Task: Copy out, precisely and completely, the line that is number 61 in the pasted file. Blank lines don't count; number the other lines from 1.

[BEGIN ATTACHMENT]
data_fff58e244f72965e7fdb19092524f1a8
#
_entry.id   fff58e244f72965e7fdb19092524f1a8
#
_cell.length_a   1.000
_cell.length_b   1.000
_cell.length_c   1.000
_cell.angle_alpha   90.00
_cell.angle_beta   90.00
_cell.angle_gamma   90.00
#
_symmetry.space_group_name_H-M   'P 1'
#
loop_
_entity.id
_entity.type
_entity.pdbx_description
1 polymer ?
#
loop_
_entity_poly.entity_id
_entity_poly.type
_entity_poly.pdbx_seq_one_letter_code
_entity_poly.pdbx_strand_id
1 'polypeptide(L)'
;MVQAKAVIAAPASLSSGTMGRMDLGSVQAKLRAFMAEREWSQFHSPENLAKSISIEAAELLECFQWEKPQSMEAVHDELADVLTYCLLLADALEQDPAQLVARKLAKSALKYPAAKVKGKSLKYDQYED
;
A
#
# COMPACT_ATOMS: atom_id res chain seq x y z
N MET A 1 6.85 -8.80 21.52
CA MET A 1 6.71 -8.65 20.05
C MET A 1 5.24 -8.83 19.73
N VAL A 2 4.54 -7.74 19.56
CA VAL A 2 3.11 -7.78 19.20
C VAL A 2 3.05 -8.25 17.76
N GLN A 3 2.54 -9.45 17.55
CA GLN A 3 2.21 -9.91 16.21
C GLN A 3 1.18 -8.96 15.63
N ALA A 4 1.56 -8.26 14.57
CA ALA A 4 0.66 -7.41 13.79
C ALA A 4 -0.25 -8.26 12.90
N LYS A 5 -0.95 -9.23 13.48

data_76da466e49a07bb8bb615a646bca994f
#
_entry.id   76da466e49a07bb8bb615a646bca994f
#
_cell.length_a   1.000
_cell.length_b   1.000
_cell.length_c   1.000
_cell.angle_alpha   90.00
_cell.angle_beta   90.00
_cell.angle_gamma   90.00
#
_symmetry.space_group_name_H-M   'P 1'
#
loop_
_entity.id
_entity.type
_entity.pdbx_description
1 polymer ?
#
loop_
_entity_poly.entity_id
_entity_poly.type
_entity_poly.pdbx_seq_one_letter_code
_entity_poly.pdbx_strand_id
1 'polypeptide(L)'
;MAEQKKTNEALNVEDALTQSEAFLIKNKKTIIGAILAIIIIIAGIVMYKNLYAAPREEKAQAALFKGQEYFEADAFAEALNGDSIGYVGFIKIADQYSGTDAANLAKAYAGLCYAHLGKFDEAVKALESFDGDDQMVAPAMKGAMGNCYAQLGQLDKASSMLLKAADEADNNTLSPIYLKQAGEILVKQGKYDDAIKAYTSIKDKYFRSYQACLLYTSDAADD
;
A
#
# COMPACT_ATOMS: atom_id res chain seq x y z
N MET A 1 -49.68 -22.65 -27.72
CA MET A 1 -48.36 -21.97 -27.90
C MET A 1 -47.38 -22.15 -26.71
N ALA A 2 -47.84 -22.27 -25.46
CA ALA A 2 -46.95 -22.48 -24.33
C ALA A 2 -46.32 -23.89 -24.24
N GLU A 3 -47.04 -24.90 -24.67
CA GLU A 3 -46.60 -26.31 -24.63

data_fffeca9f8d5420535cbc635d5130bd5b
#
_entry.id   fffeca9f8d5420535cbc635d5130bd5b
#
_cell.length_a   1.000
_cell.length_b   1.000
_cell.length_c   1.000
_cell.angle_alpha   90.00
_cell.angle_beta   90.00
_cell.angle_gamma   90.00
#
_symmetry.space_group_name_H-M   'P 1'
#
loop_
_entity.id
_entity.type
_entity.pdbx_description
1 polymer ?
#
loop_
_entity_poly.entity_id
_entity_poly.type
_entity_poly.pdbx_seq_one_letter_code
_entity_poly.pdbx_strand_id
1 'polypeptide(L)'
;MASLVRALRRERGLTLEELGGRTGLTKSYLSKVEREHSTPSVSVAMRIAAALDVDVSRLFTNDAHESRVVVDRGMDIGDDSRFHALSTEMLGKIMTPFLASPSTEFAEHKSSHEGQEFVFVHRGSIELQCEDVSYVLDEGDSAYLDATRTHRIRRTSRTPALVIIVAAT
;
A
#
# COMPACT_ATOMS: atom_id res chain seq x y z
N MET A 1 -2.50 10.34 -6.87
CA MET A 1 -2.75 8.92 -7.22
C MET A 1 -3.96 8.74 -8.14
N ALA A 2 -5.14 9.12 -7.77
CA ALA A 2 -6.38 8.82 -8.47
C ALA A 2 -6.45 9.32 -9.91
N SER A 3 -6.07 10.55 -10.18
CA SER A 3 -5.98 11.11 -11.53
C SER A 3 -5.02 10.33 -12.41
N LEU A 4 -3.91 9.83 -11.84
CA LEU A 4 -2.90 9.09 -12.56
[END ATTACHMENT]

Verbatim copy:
1 polymer ?